Nokia Siemens Networks is maintaining its financial momentum as it works its way towards becoming an independent company.
That might sound strange, given that it has just reported first quarter 2013 revenues of €2.8 billion (US$3.66 billion), down 5 percent from a year ago and down 30 percent from the fourth quarter of 2012.
But NSN has been selling its non-core assets and is now a smaller company than it was a year ago, so that accounts for much of the year-on-year dip in sales. (See Redknee Seals NSN Deal.)
Seasonal shifts and the fact that it had a blowout fourth quarter to finish 2012 go some way to explaining the sequential dip in revenues. (See Has NSN Turned a Corner?)
What's important to note, though, is that it’s a more stable operation. In the first quarter of this year NSN broke even at an operating level -- OK, so it reported a tiny operating profit of €3 million ($3.9 million) to be exact. That's a great improvement compared with the €1 billion ($1.3 billion) operating loss of a year ago.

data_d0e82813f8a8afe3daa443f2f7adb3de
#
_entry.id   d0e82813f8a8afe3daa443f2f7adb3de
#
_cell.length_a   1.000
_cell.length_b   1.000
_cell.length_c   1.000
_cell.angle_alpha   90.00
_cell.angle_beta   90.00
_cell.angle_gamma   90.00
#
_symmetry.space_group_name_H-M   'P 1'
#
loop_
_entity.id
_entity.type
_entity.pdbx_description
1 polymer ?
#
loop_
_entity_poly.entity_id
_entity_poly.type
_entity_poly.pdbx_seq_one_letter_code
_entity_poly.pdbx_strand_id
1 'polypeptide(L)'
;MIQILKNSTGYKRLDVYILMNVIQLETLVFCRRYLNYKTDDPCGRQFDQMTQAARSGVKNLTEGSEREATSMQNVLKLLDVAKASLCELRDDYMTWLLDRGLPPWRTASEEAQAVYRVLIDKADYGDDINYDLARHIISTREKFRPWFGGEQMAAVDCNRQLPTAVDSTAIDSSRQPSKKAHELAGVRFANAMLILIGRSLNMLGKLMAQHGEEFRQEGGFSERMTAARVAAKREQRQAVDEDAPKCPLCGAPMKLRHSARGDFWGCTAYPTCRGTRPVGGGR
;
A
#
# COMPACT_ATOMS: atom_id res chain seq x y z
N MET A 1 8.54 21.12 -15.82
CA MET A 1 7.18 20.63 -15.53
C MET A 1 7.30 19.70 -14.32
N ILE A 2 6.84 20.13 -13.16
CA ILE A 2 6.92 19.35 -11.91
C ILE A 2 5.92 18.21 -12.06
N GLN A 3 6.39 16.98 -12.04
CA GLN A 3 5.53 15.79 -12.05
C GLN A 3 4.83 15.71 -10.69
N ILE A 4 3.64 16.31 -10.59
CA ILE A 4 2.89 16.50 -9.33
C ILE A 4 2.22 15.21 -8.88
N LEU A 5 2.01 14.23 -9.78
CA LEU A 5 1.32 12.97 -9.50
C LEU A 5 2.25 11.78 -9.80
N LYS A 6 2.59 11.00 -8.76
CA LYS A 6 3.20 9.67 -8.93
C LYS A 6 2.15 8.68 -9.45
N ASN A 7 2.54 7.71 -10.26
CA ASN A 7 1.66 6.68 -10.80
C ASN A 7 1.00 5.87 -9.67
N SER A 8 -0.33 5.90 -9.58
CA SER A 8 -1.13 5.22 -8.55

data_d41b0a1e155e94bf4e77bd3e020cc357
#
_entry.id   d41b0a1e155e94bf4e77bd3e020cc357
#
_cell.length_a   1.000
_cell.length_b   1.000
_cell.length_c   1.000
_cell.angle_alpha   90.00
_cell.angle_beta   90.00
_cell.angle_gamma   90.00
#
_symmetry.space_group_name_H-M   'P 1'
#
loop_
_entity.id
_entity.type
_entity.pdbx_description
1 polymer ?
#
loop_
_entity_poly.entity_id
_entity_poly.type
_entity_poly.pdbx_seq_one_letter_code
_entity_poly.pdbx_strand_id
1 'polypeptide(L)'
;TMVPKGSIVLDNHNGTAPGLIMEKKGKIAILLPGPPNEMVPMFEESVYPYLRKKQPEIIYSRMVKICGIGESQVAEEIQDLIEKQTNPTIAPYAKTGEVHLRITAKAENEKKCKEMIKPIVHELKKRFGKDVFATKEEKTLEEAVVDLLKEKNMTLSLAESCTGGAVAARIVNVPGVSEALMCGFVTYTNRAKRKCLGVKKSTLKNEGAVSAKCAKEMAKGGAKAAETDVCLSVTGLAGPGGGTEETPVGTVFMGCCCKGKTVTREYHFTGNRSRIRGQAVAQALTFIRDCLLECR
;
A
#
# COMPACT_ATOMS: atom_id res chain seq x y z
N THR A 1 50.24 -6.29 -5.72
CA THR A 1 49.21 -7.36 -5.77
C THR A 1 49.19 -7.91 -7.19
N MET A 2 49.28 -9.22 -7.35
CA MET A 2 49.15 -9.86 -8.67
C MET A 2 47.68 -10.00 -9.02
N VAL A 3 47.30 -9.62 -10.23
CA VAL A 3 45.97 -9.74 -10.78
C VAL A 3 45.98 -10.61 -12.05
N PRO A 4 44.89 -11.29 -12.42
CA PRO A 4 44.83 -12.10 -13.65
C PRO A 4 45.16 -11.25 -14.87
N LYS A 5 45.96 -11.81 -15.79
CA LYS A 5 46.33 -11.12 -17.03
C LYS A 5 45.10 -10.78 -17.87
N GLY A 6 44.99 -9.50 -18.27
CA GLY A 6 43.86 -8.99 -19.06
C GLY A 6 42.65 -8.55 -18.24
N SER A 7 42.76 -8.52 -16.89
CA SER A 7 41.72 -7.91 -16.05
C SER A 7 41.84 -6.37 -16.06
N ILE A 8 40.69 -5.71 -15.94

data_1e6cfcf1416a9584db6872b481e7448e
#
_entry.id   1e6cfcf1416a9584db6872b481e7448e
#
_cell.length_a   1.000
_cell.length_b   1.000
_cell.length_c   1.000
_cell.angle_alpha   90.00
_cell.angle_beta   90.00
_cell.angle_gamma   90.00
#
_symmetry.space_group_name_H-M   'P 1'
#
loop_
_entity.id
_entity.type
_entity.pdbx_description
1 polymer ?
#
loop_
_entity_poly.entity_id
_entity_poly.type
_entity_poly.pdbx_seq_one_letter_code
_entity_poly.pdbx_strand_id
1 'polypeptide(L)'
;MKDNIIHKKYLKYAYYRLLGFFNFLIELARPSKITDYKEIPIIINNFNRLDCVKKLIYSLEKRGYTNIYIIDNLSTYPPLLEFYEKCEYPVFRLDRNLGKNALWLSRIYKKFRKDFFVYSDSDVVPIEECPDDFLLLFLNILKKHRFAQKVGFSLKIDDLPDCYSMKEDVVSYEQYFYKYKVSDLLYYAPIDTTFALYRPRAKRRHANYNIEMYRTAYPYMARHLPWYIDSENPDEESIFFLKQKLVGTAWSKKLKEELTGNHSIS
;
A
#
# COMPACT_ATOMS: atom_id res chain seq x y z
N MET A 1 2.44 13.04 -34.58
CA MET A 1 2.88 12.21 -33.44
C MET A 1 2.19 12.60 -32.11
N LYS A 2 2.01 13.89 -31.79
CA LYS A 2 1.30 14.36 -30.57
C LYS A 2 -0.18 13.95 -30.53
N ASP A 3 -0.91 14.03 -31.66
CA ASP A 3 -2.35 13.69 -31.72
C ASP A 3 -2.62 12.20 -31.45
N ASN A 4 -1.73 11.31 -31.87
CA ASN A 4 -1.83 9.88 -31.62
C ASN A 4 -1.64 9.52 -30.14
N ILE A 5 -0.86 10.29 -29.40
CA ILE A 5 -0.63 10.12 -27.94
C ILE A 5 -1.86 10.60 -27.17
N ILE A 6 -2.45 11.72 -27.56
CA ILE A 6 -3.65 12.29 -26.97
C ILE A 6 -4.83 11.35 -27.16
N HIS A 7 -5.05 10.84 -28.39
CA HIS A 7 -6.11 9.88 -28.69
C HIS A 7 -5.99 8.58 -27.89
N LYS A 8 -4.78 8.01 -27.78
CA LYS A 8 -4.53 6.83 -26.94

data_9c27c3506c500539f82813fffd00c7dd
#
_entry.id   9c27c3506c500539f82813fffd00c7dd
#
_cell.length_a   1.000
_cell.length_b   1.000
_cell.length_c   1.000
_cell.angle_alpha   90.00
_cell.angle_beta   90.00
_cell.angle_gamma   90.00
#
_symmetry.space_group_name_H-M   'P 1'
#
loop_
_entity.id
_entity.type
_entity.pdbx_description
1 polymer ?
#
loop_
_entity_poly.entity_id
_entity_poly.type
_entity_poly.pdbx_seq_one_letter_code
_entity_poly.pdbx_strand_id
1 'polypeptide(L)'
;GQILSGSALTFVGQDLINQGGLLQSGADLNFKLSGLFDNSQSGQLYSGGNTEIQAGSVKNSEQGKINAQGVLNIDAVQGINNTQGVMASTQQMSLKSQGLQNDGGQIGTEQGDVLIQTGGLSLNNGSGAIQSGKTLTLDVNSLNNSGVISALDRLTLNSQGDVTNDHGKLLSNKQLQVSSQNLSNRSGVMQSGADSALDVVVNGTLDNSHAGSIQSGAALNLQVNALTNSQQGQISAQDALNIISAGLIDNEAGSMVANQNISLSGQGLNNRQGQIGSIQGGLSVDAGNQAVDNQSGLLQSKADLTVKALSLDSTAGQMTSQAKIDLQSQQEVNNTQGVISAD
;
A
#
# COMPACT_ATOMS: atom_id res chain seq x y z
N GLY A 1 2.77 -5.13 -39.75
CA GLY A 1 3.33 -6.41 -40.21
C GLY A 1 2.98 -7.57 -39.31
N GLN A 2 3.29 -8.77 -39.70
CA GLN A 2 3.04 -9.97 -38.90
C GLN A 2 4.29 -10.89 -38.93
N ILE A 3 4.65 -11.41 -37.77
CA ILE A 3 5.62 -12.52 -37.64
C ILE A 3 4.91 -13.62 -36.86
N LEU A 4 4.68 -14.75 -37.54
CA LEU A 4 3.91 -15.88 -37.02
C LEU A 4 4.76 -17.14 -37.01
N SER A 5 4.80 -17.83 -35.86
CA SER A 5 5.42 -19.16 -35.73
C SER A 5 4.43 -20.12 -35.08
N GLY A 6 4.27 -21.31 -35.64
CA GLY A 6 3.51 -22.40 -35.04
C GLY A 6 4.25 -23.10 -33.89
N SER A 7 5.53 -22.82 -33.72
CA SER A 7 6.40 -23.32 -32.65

Its gross margin rate (after one-time costs) also shows its improving financial health, reaching 34 percent for the first three months of 2013 compared with 26.6 percent a year earlier. (For more details see this Nokia press release.)
If NSN can show some consistent growth in revenues through this year and maintain a positive operating margin, its current joint owners might cut it loose to fend for itself. (See NSN Opens Up (a Little).)
The key to that growth, it seems, is maintaining its position in the LTE equipment market: The vendor says it has been boosting its mobile broadband sales as a result of 4G contracts.
There's a lot more 4G-related business to be won in 2013 and beyond and if NSN can grab a decent slice of that action, CEO Rajeev Suri might be proven correct about his company's prospects. (See NSN: This RAN Ain't Big Enough for All of Us and NSN CEO: Don't Write Our Obituary.)
— Ray Le Maistre, Editor-in-Chief, Light Reading